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Testimonials | Immigration, Auto & Personal Injury Law | Minneapolis



How would immigration reform affect Minnesota immigrants?

January 31, 2013 – David Hahn

Immigration Reform's Impact on Minnesota Immigrants | Robichaud Law
On behalf of Robichaud, Schroepfer & Correia, P.A. posted in Naturalization on Thursday, January 31, 2013.

It’s been all over the news this week. After years of impasse in Congress, and a huge number of deportations, the prospects for comprehensive immigration reform are now firmly on the table.

More visas for skilled workers would likely be one of the components of such reform. And it’s even possible that a path to citizenship for millions of people could open up for the more than 11 million people in the U.S. who are undocumented.

How many of these undocumented immigrants live in Minnesota? Estimates put the number at from 55,000 to 95,000.

Nationally, one factor driving the reform effort is of course political. Both major parties seek the goodwill of Hispanic voters and other minorities. And those voters went heavily for President Obama last November.

But there are other factors in play as well. One is the high cost of immigration enforcement, which costs the U.S. millions of dollars every year. Indeed, the cost threatens to dwarf the cost of all other federal law enforcement activities.

So what might a path to citizenship look like in an immigration law overhaul? It seems likely that gaining U.S. citizenship would require undocumented people to take certain steps to “earn” it. These could include successful completion of criminal background checks, paying back taxes and learning English.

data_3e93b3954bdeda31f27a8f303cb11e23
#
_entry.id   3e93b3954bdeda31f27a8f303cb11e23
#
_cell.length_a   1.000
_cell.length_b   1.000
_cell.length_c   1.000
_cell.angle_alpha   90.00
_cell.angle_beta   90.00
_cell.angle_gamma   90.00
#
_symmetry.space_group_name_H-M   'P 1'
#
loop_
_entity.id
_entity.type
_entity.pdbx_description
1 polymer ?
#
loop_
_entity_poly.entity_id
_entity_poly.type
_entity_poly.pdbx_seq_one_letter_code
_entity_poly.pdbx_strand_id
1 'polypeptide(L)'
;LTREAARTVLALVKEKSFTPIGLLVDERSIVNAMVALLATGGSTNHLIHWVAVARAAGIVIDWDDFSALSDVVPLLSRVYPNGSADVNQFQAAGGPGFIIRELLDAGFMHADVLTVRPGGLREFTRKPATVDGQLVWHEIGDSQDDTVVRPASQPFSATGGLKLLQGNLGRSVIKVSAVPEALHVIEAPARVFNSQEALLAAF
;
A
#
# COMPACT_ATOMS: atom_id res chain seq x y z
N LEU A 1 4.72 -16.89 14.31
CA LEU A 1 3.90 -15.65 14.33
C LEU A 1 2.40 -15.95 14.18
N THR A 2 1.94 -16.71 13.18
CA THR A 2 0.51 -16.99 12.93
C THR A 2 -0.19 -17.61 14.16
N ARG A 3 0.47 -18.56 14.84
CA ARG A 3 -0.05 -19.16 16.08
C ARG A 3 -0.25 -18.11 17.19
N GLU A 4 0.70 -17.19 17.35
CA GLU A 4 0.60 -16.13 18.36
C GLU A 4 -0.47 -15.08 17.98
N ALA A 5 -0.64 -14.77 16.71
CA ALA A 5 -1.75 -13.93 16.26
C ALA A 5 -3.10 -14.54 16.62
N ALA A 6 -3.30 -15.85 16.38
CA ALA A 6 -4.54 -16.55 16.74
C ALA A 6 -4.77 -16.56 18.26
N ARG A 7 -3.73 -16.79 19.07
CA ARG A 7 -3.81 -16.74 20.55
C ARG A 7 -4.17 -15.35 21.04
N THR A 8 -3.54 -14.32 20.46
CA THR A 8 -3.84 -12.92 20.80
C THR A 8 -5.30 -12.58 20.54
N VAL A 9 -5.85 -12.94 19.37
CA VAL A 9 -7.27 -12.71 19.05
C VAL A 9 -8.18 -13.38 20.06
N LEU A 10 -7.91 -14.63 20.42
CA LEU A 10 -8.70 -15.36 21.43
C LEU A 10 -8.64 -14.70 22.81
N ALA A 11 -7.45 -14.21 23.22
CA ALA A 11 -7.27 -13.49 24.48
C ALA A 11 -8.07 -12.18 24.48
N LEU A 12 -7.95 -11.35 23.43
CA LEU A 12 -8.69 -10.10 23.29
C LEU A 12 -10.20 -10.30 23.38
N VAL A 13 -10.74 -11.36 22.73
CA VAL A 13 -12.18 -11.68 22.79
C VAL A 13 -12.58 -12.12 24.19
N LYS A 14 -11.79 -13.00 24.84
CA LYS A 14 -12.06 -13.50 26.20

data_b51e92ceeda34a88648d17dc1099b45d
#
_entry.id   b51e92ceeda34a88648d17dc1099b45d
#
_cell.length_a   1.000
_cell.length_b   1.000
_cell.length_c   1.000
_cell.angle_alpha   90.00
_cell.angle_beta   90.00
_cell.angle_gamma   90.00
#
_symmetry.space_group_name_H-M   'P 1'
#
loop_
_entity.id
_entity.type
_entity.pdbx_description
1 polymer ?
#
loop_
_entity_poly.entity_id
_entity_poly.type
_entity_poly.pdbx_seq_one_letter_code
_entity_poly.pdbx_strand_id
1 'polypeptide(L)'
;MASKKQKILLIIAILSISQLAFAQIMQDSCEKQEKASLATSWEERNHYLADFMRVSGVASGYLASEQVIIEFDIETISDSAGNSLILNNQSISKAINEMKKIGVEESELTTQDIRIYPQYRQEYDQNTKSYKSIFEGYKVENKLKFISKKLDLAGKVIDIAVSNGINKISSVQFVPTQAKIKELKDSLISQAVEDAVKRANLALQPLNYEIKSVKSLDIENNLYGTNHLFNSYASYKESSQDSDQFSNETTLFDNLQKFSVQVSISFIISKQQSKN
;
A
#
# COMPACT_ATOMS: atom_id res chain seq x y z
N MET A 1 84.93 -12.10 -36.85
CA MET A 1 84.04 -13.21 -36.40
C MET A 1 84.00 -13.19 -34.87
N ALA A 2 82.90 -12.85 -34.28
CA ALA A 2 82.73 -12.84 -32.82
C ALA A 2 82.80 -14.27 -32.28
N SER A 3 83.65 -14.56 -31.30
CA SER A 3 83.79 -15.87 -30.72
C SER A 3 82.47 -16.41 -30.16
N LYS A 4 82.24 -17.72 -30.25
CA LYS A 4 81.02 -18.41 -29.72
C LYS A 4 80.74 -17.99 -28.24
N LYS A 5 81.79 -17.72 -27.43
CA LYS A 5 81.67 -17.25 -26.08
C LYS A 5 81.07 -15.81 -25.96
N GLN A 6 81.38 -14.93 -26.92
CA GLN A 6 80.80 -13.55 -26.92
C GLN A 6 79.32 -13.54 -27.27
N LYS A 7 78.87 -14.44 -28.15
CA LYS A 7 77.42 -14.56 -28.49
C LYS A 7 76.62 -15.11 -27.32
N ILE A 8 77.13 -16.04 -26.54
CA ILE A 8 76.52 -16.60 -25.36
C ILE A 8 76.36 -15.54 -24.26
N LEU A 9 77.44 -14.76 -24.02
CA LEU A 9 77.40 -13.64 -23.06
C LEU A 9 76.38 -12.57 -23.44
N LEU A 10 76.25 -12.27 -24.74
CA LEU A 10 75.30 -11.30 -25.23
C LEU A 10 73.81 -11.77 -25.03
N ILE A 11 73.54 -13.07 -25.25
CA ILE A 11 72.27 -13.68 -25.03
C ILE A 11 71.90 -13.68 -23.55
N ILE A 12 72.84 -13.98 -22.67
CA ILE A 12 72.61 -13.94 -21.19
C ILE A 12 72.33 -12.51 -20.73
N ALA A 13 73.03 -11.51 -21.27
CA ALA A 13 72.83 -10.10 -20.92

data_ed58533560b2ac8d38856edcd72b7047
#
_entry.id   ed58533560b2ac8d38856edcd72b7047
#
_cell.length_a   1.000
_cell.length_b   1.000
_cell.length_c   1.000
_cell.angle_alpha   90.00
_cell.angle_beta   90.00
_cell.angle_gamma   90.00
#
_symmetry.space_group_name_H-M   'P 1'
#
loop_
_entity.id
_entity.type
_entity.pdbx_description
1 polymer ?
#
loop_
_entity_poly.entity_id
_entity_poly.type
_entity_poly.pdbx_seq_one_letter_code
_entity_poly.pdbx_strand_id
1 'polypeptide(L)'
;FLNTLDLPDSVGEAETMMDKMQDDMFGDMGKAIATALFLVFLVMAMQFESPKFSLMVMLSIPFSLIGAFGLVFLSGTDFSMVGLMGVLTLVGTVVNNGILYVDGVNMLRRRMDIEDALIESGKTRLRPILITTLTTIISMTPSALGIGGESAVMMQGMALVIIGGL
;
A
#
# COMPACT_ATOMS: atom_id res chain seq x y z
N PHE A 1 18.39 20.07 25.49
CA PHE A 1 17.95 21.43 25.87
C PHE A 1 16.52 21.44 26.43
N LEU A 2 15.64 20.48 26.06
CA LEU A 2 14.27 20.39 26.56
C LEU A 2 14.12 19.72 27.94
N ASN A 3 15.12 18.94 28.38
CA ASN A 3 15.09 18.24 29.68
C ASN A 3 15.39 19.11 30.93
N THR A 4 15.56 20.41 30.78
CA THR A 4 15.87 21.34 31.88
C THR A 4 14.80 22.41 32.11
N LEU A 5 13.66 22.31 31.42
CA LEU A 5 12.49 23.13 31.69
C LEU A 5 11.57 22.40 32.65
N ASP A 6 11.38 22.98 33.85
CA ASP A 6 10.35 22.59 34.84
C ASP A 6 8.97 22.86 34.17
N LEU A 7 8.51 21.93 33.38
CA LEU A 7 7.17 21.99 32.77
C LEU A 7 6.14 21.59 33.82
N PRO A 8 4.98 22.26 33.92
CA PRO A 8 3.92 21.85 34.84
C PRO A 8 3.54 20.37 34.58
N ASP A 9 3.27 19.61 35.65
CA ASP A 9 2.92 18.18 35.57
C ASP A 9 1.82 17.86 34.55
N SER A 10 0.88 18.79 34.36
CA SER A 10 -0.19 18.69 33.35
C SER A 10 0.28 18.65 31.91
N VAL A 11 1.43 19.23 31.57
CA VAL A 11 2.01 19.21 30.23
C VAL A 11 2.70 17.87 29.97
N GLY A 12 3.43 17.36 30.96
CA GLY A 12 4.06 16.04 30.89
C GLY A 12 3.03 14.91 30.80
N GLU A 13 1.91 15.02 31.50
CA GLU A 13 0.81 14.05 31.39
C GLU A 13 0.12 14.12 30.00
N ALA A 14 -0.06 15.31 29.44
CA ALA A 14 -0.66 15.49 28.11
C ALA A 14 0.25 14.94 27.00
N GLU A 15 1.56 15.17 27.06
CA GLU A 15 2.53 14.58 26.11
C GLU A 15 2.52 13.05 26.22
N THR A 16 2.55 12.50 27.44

There would also probably be an employer verification component to immigration reform. This could take the form of a federal program to assist employers in verifying that the workers they are hiring have legal status.

But that is not the only possible development regarding employment. Sen. Amy Klobuchar of Minnesota is among those advocating for expanded availability of visas for highly skilled immigrants – such as engineers, for example.

To be sure, the devil will be in the details when it comes to actually passing comprehensive immigration reform. But for now, the chance to do so is riding a perfect storm of positive possibility.

Source: “Immigration reform could change the lives of up o 95,000 in Minnesota,” Twin Cities Daily Planet / MinnPost, Cynthia Boyd, 1-30-13


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